I am a scientist with a PhD in Biochemistry. I was a professor at Iowa State University for 24 years. When I came to Iowa State University in 1986, I was not walking with Christ. I had attended church while I was growing up, but I never understood who Jesus was or why he died on the cross, and I didn’t know what any of that meant for my life. When I left home to go to college, I quit going to church and didn’t think much about spiritual things for the next 25 years.
When I arrived at Iowa State University, I was having a lot of success in my career. But my personal life was falling apart. My first marriage had broken up and my two children were living with their mother in Florida. I got married a second time but that was a disaster, and soon after arriving at Iowa State that also ended. I found myself living alone and very much afraid of relationships. Additionally, I began to realize that the excitement and personal glory associated with successes in my career were fleeting, leaving a big hole in my life. Surely there must be more to life than what I was experiencing.
In God’s timing I began to feel the need for relationships in my life. Then, a Christian graduate student in my laboratory invited me to a church picnic where I made a connection with a Christian singles group. Over the next year through listening to teaching in church, reading the Bible and conversations with my new friends in the singles group, I discovered that God loves me and created me to be in a relationship with him. But there was a problem, my sin (rejection and disobedience to God) was a barrier to that relationship. However, God loved me so much that he sent his son Jesus to die on the cross for me as the perfect sacrifice for my sins. Then, after three days, God raised Jesus from the dead as a sign that he accepted that sacrifice, and as a guarantee that all who accept this perfect gift will have eternal life. In September 1992, I prayed with my pastor and invited Jesus into my life at the age of 46.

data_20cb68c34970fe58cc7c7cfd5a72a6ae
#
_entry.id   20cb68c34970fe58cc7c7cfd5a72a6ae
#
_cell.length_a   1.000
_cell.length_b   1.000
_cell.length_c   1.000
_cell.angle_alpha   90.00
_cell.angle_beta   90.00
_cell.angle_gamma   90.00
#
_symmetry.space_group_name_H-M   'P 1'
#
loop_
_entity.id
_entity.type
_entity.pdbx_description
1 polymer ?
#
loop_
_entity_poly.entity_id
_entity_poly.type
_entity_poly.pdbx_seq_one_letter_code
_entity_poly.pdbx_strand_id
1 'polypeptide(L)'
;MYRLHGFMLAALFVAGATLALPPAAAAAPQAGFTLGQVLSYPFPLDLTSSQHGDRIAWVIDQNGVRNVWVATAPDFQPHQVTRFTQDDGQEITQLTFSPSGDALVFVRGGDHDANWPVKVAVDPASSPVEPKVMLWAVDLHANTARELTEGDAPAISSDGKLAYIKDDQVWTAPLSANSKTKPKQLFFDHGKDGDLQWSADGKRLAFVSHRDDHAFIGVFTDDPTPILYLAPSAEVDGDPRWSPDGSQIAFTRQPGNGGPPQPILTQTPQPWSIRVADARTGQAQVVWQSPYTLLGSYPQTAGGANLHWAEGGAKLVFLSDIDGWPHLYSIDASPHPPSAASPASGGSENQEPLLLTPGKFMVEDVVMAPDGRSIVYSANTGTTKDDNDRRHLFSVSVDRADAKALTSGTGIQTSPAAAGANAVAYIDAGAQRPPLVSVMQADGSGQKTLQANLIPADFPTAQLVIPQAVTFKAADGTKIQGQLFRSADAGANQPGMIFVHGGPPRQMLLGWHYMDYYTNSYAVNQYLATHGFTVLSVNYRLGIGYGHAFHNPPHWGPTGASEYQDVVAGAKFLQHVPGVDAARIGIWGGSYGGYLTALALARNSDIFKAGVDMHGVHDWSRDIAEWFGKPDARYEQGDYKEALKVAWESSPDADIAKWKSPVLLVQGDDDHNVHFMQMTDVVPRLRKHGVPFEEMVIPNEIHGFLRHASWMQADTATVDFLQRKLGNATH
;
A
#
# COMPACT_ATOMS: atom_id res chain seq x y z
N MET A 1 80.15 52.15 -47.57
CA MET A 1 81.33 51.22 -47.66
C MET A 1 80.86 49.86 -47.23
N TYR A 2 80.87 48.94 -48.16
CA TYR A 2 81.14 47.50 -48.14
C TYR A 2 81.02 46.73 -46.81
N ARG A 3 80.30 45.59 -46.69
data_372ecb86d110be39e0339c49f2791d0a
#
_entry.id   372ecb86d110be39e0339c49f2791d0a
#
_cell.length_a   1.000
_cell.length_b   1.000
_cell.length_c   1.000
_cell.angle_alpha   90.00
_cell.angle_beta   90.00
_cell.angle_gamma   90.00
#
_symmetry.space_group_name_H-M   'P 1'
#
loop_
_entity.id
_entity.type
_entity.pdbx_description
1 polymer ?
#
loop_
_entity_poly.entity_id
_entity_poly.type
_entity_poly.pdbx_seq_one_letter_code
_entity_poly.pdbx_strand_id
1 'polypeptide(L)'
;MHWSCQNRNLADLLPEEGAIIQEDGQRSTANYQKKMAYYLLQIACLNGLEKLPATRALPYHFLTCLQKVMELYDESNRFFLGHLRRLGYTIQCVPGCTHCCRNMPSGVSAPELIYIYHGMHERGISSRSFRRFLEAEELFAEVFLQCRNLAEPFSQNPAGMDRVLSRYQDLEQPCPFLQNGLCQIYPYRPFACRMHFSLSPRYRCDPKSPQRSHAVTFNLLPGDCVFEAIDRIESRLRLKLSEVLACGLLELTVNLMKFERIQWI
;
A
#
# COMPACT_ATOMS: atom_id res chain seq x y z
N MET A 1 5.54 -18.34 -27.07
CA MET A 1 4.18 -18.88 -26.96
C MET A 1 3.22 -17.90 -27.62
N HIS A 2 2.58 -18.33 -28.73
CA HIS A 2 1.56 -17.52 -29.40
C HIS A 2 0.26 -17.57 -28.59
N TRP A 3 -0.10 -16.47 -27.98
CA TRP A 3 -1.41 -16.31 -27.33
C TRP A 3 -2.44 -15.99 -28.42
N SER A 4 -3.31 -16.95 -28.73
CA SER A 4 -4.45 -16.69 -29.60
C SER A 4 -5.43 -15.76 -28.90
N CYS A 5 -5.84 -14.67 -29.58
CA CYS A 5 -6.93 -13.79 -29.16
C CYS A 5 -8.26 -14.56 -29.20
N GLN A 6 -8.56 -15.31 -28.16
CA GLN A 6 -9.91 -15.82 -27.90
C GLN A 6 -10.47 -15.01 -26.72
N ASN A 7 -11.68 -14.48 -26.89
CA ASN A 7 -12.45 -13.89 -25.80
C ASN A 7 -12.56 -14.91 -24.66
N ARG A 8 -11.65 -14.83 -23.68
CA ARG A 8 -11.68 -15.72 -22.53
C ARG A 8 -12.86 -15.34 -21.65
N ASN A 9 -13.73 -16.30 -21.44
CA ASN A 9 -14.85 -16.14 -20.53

Why is the resurrection of Jesus so important?
First, history has only one main event and that is the death of Jesus on the cross and his subsequent resurrection on the third day. Without the cross there is no sacrifice for sin and there is no way to face a sinless God. If there is no resurrection death is the end. Forgiveness of sins and deliverance from death are the claims of the cross. The cross is not just an event in history it is THE event in history. The Apostle Paul puts it this way:
If Christ has not been raised, then our preaching is in vain, and your faith is in vain…. if Christ has not been raised, your faith is futile, and you are still in your sins. Then those also who have fallen asleep in Christ have perished. If in Christ we have hope in this life only, we are of all people most to be pitied. (1 Corinthians 15:14, 17-19)
Why do I believe in the resurrection of Jesus?
First, the four gospels are eyewitness accounts of Jesus‘s life, death, and resurrection. Two of the Gospels, Matthew and John, were written by Jesus’s apostles. The Gospel of Mark was written by a companion of Peter who carefully recorded the Apostle Peter’s, eyewitness observations of Jesus’s life, death, and resurrection. Finally, the Gospel of Luke was written by Paul’s beloved physician, who although not one of the twelve Apostles, carefully researched Jesus‘s life, death, and resurrection.
These accounts have been carefully preserved through history. According to Norman Geisler, and William Nix1 there are more manuscripts of the New Testament than any other book from antiquity and it has survived in a purer form than any other Great Book in a form that is 99.5% pure.
Additional evidence comes from the fact that Mary Magdalen and two other women witnessed Jesus’s death on the cross, his burial in Joseph of Arimathea’s tomb and were the first witnesses of Jesus‘s resurrection. These facts remove several arguments to refute the resurrection, namely that Jesus didn’t really die but simply passed out and that the tomb was empty because Jesus’s followers misidentified Jesus’s tomb. If you were making up this story, you would not have women play such an important role because of their low status in society in that culture.